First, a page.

I have seen them ride the ponies
In the sage-brush and the bad land;
I have seen them buck and beller
And turn almost inside out,
While the rider sat the saddle
And watched each snaky motion,
While the others yelled “Stay with him”
As loud as they could shout.
And often on the round-up
I have watched the cayuse antics,
When the devil got the upper-hand—
And I know he crawled inside,
And when you hit the saddle
You had just one thought before you:
To hook your spurs into the cinch
And settle down and ride.
But the wildest, meanest horses
That ever have been ridden
Or ever have been saddled,
Either here or anywhere,
As they rode and scratched them
They never once pulled leather;
They just quirted and hollered
And never once turned hair.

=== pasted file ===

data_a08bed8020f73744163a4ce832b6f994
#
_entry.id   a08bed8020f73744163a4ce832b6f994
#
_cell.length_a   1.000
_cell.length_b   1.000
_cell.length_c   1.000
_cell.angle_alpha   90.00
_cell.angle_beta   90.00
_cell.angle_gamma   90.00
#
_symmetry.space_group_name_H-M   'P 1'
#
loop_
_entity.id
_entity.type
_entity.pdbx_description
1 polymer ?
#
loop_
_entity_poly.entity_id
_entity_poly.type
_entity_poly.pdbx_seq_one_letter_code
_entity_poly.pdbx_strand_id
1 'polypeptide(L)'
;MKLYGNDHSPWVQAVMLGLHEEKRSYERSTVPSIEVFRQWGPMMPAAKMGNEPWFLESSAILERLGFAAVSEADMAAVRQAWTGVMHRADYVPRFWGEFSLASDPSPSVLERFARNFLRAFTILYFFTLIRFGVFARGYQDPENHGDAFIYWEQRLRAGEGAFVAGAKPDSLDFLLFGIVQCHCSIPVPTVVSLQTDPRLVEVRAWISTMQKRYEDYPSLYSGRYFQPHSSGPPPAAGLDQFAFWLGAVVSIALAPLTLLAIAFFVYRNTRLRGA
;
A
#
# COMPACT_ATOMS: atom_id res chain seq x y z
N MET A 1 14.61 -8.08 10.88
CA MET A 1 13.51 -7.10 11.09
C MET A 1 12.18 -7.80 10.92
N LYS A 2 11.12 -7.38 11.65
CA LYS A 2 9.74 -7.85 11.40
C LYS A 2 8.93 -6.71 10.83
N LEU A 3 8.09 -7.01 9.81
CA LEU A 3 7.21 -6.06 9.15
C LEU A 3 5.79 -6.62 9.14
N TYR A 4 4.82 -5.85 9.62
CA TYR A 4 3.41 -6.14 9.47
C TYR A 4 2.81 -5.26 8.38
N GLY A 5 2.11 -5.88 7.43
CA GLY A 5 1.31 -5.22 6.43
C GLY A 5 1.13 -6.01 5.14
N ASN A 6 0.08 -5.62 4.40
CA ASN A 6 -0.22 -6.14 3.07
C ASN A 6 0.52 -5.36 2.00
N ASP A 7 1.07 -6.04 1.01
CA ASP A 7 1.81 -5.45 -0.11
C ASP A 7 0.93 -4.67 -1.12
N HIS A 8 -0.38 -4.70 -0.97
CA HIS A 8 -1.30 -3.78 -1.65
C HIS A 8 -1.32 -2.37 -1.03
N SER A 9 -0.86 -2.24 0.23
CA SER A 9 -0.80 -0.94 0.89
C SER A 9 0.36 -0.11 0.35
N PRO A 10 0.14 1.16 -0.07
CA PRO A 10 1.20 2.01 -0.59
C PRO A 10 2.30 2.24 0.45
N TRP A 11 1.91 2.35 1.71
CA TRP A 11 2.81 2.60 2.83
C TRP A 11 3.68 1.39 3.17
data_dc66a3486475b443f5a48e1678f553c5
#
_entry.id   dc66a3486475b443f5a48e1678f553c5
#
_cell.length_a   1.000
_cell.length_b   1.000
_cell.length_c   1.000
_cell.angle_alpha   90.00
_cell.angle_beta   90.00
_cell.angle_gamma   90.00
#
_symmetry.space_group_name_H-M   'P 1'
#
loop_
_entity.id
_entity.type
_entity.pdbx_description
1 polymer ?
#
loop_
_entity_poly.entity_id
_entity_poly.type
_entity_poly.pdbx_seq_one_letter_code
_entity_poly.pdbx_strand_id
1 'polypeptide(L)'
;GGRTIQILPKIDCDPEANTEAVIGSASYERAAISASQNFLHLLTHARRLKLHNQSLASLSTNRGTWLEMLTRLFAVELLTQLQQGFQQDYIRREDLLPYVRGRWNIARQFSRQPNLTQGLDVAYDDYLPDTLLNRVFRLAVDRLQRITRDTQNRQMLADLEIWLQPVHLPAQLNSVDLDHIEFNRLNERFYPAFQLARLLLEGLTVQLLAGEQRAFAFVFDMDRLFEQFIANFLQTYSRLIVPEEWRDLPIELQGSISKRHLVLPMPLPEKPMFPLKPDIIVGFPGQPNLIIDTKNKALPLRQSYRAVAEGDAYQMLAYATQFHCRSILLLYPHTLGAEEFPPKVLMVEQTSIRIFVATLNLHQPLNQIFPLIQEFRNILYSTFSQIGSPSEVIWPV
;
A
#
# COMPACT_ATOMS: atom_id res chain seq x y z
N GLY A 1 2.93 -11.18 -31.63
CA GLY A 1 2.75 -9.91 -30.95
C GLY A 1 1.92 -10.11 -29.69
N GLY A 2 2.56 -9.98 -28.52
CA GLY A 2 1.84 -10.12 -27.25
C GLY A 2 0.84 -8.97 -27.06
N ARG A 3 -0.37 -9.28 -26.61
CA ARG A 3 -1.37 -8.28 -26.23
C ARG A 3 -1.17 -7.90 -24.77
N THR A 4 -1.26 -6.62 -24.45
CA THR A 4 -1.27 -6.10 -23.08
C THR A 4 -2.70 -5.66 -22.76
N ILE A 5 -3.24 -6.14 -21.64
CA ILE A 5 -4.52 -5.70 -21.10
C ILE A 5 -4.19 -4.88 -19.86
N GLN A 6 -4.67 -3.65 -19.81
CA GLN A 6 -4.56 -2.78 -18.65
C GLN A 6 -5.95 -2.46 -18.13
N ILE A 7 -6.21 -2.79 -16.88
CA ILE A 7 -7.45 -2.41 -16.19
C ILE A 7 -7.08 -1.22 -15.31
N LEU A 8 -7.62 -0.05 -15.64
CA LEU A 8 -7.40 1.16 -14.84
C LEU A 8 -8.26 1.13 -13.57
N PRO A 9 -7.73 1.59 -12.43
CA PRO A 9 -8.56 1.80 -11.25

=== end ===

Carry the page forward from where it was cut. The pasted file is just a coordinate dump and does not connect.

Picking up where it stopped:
But this wildest riding
Was not done in the open
‘Way out on the prairies,
Or in bad lands far away,
It was done right in the bunk-house
When the cigarettes were lighted,
And the Sibley stove was glowing
And life was sweet and gay.
Or when they hit the village
And lined up at old Pete’s place,
With their foot upon the bar-rail
And a couple drinks inside,
They would loosen up their chatter
And climb upon those bronchos—
Those wild and wooly cowboys;
My God, how they would ride.
‘Twas then they’d ride and quirt them
And rake them in the shoulders;
They’d fan them with their big hat
‘Till you could hear them bawl.
But when you needed riders
And was out upon the circle,
They were a bunch of bone-heads
And could not ride at all.
But while sitting in my saddle,
Where I could see those riders
A-riding down the trail of life,
‘Twas just as plain as day
That the ones who rode the bad ones
And drew the biggest wages
Were the ones who seemed the meekest
And had the least to say.